Dwarf Conifers in Containers: Designing a Miniature Landscape - Brooklyn Botanic Garden
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Dwarf Conifers in Containers: Designing a Miniature Landscape

Conifers are among the most popular and dependable of garden plants. Available in a huge variety of shapes, sizes, and hues, they offer the gardener year-round interest and color. Dwarf conifers are perfect for building texture in—and giving permanent shape to—confined garden spaces such as patios or terraces. Though small, the plants can also help block wind and screen undesirable views.

Most gardeners use containerized dwarf conifers as foils or backdrops for their potted perennials or annuals. An alternate approach is to create a miniature landscape made up almost entirely of dwarf conifers, perhaps with trailing ivy or annuals planted around their bases. Below is a simple design for a miniature landscape composed of slow-growing conifers with nicely contrasting leaf forms and colors. A heath plant, Erica carnea 'Golden Starlet', is added for floral interest.

All the trees grow between three and six inches per year, thus meeting the technical standards for "dwarf" plants. Cultural requirements are similar: They require well-drained soil and should never be left standing in water. Most of them prefer full sun, but Chamaecyparis can tolerate shade. To fertilize, add compost at the beginning of the season and top it off with shredded bark mulch.

All the plants should be overwintered outdoors. Water them on frost-free days. And if you use frost-sensitive containers (such as terra-cotta or glazed pots), insulate the sides with bubble wrap or burlap. Spring is the best time for planting. Pot your conifers in containers that are at least two to three inches larger all round than the nursery pots they come in. And make sure that when you're buying dwarf plants, you buy them in the sizes you desire, so it doesn't take a lifetime for them to grow into the design.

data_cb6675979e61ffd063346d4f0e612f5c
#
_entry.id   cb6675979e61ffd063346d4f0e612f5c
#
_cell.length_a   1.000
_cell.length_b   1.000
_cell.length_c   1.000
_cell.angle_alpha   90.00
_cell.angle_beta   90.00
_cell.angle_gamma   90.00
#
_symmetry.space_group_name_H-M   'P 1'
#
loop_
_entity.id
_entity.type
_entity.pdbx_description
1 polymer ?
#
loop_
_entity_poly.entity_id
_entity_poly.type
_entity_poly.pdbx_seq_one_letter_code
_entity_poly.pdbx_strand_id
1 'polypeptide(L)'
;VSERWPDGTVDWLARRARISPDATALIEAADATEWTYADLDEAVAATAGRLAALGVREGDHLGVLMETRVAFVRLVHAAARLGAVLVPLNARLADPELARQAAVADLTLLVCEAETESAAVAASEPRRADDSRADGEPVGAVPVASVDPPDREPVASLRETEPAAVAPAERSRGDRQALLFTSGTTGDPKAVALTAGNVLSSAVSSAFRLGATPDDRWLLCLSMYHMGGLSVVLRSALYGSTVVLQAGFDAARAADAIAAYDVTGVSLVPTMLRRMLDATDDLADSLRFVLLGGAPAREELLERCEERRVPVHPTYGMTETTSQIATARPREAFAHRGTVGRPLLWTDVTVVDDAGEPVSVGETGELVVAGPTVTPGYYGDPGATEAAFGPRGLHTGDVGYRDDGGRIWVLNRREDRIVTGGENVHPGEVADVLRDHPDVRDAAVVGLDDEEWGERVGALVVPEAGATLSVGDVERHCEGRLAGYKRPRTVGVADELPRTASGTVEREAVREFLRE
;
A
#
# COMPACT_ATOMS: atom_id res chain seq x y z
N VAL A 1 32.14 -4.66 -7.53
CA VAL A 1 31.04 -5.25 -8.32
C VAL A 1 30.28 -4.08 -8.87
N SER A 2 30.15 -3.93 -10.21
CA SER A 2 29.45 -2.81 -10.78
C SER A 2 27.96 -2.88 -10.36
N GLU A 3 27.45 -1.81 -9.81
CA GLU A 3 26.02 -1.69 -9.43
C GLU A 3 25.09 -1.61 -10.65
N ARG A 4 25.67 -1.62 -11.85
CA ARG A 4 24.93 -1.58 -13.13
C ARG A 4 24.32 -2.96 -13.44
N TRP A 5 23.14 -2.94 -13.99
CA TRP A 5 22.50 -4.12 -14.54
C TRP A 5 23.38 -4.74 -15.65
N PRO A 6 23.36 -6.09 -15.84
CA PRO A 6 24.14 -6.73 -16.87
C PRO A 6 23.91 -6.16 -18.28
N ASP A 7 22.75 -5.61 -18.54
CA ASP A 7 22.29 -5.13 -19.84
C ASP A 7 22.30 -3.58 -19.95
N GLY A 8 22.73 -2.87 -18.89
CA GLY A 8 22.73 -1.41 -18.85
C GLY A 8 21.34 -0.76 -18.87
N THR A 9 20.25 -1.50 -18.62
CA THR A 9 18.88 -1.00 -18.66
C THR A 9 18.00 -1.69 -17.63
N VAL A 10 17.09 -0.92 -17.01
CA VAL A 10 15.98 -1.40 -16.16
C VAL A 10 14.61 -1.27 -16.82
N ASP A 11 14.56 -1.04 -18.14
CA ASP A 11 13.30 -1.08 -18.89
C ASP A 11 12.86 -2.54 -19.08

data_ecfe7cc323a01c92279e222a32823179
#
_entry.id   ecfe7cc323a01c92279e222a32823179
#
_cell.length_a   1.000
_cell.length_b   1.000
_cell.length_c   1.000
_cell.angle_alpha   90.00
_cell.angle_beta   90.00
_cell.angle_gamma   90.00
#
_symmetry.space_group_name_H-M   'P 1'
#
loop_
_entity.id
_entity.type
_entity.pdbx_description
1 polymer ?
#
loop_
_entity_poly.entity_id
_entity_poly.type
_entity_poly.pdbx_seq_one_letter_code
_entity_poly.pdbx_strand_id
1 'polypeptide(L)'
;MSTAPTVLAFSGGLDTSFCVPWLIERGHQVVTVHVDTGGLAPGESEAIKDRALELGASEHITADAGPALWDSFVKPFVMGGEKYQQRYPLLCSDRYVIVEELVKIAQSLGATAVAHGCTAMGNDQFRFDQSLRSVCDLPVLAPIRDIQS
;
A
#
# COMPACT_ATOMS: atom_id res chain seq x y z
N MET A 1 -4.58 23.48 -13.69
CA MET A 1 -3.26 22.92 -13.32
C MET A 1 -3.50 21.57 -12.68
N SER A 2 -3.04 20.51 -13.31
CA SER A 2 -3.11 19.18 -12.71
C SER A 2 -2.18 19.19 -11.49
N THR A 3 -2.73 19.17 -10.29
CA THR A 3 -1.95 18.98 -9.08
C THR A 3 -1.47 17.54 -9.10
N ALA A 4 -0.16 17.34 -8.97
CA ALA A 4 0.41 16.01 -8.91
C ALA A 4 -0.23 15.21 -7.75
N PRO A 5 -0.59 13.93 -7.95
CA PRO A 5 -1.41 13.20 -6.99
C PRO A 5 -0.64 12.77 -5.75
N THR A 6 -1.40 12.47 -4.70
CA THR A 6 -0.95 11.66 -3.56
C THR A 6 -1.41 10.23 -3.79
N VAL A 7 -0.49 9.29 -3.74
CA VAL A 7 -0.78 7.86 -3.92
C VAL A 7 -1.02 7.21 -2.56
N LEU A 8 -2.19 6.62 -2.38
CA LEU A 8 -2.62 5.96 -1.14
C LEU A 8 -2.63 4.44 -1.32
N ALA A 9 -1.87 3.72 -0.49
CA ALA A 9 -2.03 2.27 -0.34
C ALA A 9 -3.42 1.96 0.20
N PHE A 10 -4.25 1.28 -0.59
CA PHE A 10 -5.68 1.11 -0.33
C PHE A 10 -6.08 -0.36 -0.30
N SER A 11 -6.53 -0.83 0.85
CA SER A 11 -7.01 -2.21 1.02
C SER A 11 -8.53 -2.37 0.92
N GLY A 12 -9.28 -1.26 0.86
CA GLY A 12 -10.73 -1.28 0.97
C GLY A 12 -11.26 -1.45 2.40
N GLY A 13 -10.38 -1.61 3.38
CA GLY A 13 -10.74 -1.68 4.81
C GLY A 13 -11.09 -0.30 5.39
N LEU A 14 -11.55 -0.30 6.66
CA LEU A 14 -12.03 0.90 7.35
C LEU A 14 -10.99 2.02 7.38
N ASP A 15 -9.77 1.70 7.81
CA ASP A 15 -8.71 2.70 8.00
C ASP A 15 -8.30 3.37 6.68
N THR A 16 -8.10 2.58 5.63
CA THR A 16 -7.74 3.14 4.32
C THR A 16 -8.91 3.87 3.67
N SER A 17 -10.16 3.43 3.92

dwarf conifers
  1. Chamaecyparis obtusa 'Nana Gracilis' (Hinoki false cypress)
    This conifer has a dense, irregular, pyramidal habit and rich green foliage. It grows up to ten feet high and four feet wide and is hardy from USDA Zones 4 to 8.
  2. Chamaecyparis pisifera 'Golden Mop' (Sawara cypress)
    A low, mounding plant with yellow, threadlike foliage, this tree grows five feet high and seven feet wide and is hardy from Zones 4 to 8.
  3. Erica carnea 'Golden Starlet' (winter heath)
    This plant has lime-green foliage and produces white flowers from winter to midspring. It grows up to 10 inches high and 15 inches wide and is hardy from Zones 5 to 7.
  4. Juniperus communis 'Compressa' (common juniper)
    This conifer forms a compact, narrow cone of gray-green foliage. It grows up to 3 feet high and 18 inches wide and is hardy from Zones 2 to 6.
  5. Juniperus squamata 'Blue Star' (singleseed juniper)
    This is a compact, rounded bush with silvery blue needles. It grows 16 inches high by 3 feet wide and is hardy from Zones 5 to 8.
  6. Pinus mugo 'Valley Cushion' (mountain pine)
    This conifer has tight, low growth and deep green needles. It reaches three feet in height and spreads three feet wide and is hardy from Zones 3 to 7.

Joan McDonald runs a private garden design business, Gardens by Joan, and is a graduate of the BBG Certificate in Horticulture program.

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Image, top of page: Blanca Begert